The Unpatentable Drug Issue
There is a gap in the FDA drug approval process that costs lives around the world
The Federal Drug Administration drug approval process is patent-based. FDA drug approval
usually takes 10 to 12 years and 100 to 500 million dollars ref. Without a full patent and full ownership of the drug candidate, no pharmaceutical company will invest in drug development as they do not own the rights to the drug. The FDA expects drug companies to have patent protection to allow them the ability to recover the high drug research and testing costs. Even orphan drugs need patent protection and the FDA often goes one step further by granting marketing exclusivity to compensate for the smaller markets those drugs serve.
DCA is unpatentable. It is so unpatentable that Dr. Michelakis could not even get a trivial 'method of use' patent for it. ref. And DCA is just one of a growing number of materials known to have great anti-cancer effects, but do not fit into the system ref.
There is no system in place for the development of unpatentable drugs, materials in the public domain that have never been patentable. These potential therapies do not qualify as generic drugs either, as generics are formerly patented drugs for which the research data has been submitted, the drug approved, but the patents have expired. No data is in place for drugs that are not patentable.
Even Orphan Drugs require patents. And to help, the FDA may grant marketing exclusivity to the company to help them recover development costs. It took an act of Congress to make the Orphan Drug Act a reality. And digressing a bit, it appears the Orphan Drug Act is something of a failure, with only 16% approved and only 2 drugs being approved per year for 5600 ultra-rare diseases. ref.
Drugs in the pharmaceutical pipeline are supported by large budgets and eager champions pushing hard to get an FDA approval. This becomes a financial homerun for the company. No such arrangement exists for unpatentables. There are no champions, no funding, no lobbyists.
DCA is being used by large numbers of people around the world, with great effect and safety, and at very low cost.
There are many other great unpatentable therapies available. However, without a system in place to allow research on public domain drug candidates, these therapies have no future. We cannot expect or demand private money be used to finance the research. And using public money to finance drugs that compete with those from private companies is a difficult road to take as well. But it is the only way to do it.
The money involved in medicine is enormous, the political pressures extreme. The drug companies, medical associations and insurance companies all profit greatly from the current system and have no incentive to change it. Just think of what might happen if a drug to treat cancer that costs $20 a month was brought up before an FDA review panel for approval. Can you imagine the behind-the-scenes battle that would occur? The money will win. And we will lose.
Are these unpatentable items safe? Almost all of the medical establishment would say no, as there are, indeed, no large-scale scientific studies. Who will do them? And can we trust the people that would do the research? What pharmaceutical company wants to see DCA approved for use against cancer? That approval would slash the sales and profits of its drugs. With billions of dollars at stake, we can expect drug companies to interfere with the research.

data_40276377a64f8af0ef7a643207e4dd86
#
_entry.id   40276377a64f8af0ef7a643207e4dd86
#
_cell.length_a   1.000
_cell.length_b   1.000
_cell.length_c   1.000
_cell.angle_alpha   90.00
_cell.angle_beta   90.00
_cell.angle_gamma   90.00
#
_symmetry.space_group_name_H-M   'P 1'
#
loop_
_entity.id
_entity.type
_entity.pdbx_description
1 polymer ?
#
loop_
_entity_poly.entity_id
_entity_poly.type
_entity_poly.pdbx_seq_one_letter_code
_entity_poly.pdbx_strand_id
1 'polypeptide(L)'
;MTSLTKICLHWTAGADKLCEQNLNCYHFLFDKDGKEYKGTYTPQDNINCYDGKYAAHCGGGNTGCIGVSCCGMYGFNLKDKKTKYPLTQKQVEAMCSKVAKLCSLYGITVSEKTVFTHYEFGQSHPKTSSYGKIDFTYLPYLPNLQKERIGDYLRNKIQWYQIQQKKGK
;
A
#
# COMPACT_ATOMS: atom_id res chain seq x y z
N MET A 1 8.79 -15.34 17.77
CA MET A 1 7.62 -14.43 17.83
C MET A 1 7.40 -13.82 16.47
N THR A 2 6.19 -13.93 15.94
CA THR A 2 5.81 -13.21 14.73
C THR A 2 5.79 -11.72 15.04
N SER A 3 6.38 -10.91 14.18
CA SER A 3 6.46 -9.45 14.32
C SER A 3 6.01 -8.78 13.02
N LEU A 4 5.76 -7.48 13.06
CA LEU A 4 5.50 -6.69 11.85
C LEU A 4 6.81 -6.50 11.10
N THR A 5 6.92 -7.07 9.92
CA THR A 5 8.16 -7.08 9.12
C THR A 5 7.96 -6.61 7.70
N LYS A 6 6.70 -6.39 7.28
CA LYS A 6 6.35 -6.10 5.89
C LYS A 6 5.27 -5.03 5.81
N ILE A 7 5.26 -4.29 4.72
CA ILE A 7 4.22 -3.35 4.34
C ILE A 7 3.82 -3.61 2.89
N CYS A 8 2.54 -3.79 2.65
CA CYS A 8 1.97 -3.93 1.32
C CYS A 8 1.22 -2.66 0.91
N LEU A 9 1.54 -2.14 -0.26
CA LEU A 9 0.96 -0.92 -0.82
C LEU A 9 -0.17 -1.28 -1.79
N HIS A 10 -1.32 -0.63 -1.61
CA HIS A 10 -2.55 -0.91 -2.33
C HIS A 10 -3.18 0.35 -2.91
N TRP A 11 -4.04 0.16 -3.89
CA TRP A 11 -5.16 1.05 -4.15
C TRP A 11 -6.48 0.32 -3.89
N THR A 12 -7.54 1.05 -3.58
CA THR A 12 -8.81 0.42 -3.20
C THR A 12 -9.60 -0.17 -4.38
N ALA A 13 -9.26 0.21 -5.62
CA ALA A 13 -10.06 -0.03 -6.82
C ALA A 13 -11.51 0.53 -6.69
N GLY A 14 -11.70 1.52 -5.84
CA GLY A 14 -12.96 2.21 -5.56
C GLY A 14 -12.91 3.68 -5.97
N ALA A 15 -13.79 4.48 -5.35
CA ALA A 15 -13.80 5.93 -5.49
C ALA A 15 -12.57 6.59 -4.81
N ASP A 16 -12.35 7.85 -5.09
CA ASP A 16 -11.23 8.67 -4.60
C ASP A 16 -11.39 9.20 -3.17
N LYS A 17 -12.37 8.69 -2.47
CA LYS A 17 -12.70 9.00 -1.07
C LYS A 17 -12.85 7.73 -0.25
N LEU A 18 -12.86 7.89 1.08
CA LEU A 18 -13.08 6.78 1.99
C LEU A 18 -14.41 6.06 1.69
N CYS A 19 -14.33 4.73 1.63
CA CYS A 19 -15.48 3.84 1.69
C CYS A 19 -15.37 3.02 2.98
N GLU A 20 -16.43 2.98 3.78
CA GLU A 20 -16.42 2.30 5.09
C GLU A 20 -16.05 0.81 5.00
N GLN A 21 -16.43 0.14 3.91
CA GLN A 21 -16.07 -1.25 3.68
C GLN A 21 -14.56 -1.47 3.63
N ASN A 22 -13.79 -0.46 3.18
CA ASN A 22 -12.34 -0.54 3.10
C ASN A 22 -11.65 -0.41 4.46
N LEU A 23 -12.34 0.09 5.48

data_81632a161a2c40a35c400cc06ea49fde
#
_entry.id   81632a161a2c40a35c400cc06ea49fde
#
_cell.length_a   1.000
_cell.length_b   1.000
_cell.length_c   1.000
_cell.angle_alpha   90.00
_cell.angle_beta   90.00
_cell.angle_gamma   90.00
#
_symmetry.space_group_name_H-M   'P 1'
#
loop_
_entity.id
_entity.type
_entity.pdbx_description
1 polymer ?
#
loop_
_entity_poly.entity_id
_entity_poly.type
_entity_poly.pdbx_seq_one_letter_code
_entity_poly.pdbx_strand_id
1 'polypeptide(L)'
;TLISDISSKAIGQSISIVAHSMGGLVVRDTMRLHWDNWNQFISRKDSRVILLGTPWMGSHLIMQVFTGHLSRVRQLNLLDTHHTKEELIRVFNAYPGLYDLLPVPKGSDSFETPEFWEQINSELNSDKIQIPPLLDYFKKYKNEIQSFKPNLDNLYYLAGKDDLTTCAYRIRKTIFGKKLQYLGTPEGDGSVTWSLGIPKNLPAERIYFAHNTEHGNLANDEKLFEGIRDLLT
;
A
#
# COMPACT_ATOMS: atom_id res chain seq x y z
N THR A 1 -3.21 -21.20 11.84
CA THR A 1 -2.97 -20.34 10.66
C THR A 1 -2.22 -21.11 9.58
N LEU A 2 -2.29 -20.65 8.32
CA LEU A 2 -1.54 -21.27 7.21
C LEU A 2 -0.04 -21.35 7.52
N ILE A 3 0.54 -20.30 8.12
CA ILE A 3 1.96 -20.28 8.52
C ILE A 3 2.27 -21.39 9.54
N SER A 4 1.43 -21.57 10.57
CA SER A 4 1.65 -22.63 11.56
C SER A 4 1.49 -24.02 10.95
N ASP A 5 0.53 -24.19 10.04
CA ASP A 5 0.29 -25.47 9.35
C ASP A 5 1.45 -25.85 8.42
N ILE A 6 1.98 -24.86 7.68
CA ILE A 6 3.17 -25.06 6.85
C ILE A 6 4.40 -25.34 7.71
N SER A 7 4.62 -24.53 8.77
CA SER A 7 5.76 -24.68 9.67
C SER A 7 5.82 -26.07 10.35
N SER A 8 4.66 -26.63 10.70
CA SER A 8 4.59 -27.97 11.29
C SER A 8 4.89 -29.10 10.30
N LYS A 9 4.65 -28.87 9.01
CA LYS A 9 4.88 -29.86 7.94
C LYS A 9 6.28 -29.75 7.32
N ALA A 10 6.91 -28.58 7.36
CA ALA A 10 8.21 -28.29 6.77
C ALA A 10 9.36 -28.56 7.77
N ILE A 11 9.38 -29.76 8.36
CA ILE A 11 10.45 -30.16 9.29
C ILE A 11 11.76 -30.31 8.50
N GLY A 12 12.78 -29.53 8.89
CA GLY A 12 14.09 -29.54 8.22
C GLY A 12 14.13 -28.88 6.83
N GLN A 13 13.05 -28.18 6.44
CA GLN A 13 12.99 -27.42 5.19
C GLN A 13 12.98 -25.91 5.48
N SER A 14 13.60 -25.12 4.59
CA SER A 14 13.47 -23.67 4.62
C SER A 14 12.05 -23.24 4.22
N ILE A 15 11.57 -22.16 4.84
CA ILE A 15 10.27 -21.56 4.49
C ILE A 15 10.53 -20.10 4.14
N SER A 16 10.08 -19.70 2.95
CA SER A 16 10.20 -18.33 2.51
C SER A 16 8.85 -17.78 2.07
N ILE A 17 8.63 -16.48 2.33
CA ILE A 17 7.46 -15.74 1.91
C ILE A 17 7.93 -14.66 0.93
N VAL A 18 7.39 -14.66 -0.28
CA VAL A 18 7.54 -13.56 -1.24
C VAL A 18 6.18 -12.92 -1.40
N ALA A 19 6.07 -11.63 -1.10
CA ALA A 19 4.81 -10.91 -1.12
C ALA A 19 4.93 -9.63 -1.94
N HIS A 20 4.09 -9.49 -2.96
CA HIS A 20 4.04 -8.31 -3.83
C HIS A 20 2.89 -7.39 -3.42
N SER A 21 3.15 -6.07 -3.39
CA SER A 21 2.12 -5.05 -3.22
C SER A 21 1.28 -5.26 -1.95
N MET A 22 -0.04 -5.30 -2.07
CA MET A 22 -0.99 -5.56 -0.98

Current FDA-approved cancer therapies can ruin people in many ways. They often have devastating health effects, and can increase the chance of getting cancer in the future ref1. ref2 Then you can go broke. Medical bills are the number one cause of bankruptcies in the US. ref. And after all the fear, the sleepless nights of worry, the damage to your body caused by chemotherapy, radiation or surgery, even the loss of your home, you just might die. The 5-year survival rate for many cancers is still less than 5% and that is with FDA-approved therapies. Money, fame or brains won't save you: Sam Walton, Peter Jennings, Richard Feynman, it does not matter
DCA works. It is dirt cheap. It is safer than nearly any chemotherapy on the market. And the side effects are trivial compared to what standard therapies often do to people.
But you cannot have it. Is it fair and just that we are denied access to DCA and other drugs because there is no process in place for their approval? Should we be denied access, even allowed to die, without the chance to use them? We must solve this injustice. If the FDA requires extensive studies to be done, then public money must be used as these drug candidates are in the public domain and are therefore owned by the people. And these studies must be done by people not connected with any pharmaceutical companies.
The medical establishment will say "they may make it worse". The alternative is a 100 percent chance of death, which I think is much worse. We face a choice: the risk of additional harm from using one of these unapproved drugs or dying without trying.
The decision to use these drugs should be up to the patient or the caregiver. The right to live is the most fundamental human right. If a person has a terminal illness, I personally think they have the right to try to save their life. The government should not block access, especially when they have no system in place for the approval of these drugs. A failure on the part of the government to deal with the issue is not sufficient reason to deny our right to try and save our own lives. Should we tolerate laws that trample our most basic rights?
We need to solve this problem. If a person is terminally ill, that person should be allowed, by law, to try whatever they want to save their life.